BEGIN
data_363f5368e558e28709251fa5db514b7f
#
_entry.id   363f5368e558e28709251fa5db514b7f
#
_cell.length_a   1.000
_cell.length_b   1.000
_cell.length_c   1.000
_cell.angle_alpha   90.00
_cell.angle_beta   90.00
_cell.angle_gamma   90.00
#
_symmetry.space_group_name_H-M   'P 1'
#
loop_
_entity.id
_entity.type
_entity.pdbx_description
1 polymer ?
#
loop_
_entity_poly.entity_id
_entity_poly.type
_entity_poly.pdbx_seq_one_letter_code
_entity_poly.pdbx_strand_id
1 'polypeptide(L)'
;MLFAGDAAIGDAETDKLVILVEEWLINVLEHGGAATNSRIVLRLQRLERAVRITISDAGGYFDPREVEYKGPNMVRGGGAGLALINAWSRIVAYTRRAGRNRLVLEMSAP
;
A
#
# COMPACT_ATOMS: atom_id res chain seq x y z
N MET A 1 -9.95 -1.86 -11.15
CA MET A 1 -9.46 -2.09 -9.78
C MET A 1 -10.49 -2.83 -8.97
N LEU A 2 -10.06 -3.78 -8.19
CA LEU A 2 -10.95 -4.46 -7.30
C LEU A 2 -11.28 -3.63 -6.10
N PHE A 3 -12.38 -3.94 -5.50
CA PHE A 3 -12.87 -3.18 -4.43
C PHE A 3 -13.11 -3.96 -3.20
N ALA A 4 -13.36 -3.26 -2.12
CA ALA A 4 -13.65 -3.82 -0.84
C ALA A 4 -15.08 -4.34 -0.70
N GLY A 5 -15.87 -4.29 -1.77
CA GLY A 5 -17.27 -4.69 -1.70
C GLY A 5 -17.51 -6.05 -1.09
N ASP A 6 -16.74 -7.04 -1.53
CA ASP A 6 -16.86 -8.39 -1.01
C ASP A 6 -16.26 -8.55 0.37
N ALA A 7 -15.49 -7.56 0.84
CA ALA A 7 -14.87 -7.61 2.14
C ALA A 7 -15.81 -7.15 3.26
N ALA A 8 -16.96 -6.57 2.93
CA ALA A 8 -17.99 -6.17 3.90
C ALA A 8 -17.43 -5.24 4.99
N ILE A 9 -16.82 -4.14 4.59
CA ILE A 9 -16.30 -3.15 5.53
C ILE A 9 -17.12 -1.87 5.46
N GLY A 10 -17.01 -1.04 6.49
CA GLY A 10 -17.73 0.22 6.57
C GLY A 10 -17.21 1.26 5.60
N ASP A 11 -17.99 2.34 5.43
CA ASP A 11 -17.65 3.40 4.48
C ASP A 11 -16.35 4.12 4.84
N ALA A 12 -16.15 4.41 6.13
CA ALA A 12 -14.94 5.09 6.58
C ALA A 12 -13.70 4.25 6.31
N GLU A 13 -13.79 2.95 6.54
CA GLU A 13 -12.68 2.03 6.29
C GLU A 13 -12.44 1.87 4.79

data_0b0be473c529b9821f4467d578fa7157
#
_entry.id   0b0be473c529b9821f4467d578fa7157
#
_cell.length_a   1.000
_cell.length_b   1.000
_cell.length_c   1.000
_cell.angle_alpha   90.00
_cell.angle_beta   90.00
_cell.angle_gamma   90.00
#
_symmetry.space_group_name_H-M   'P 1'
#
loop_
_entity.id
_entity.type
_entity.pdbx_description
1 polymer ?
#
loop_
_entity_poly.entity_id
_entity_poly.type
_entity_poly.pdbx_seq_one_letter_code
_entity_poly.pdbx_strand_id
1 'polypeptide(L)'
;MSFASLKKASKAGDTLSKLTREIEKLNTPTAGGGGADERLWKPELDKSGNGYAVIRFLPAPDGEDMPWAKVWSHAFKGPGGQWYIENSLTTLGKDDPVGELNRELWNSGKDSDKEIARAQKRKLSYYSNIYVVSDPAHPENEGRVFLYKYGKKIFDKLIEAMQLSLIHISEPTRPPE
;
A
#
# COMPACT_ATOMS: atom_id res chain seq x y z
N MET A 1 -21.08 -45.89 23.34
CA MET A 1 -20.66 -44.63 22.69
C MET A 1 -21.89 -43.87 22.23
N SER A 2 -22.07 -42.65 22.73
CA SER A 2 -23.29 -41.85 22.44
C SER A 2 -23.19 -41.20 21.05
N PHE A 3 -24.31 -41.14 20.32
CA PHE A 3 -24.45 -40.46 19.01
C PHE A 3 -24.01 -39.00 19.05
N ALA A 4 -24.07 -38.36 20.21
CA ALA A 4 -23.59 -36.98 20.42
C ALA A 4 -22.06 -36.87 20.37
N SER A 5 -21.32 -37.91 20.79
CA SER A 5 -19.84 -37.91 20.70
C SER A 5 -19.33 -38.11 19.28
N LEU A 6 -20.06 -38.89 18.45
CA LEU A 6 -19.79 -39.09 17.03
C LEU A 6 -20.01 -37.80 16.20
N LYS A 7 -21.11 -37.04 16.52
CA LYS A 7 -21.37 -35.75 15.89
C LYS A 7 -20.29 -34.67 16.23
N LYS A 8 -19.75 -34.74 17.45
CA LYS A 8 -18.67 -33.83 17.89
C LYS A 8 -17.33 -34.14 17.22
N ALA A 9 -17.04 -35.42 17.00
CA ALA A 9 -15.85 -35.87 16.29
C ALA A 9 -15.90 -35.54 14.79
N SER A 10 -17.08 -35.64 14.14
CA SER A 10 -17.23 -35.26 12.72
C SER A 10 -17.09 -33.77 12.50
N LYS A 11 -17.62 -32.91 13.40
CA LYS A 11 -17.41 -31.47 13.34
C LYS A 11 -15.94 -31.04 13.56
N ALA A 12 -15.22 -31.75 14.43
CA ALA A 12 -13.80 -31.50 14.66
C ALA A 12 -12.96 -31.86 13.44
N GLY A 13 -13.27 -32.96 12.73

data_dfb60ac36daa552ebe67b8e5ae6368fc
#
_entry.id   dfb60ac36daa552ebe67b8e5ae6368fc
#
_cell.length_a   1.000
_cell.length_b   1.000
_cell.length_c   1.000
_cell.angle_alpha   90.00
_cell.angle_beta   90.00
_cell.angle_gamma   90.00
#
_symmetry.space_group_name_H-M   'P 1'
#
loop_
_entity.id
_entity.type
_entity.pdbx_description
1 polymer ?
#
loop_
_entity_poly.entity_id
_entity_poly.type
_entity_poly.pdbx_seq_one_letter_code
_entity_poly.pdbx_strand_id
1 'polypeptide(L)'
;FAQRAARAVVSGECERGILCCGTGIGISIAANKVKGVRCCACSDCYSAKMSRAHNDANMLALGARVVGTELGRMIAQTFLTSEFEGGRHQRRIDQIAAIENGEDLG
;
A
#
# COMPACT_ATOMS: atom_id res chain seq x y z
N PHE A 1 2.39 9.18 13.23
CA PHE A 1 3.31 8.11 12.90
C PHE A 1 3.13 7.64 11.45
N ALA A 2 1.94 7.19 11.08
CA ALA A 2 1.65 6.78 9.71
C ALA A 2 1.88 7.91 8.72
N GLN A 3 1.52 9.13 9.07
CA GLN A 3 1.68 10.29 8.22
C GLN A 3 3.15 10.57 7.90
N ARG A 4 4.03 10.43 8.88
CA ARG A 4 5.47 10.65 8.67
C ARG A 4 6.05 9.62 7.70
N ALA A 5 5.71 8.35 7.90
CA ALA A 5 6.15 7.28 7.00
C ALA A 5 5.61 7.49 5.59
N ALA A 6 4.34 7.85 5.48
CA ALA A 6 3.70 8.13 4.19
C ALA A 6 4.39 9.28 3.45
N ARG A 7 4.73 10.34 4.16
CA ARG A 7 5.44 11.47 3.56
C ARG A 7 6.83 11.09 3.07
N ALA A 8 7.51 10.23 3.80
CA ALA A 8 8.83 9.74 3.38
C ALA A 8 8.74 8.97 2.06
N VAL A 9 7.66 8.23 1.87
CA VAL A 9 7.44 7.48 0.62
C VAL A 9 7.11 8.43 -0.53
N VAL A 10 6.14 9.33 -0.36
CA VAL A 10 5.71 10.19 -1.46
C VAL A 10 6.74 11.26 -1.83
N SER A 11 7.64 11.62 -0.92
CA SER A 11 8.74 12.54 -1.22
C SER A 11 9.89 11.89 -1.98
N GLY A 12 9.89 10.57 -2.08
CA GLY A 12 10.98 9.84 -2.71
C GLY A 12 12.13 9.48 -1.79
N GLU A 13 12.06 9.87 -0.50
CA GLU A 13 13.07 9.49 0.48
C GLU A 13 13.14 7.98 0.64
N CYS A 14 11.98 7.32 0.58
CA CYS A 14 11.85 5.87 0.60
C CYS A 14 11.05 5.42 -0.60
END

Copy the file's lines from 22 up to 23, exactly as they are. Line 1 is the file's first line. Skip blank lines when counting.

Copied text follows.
_entity_poly.type
_entity_poly.pdbx_seq_one_letter_code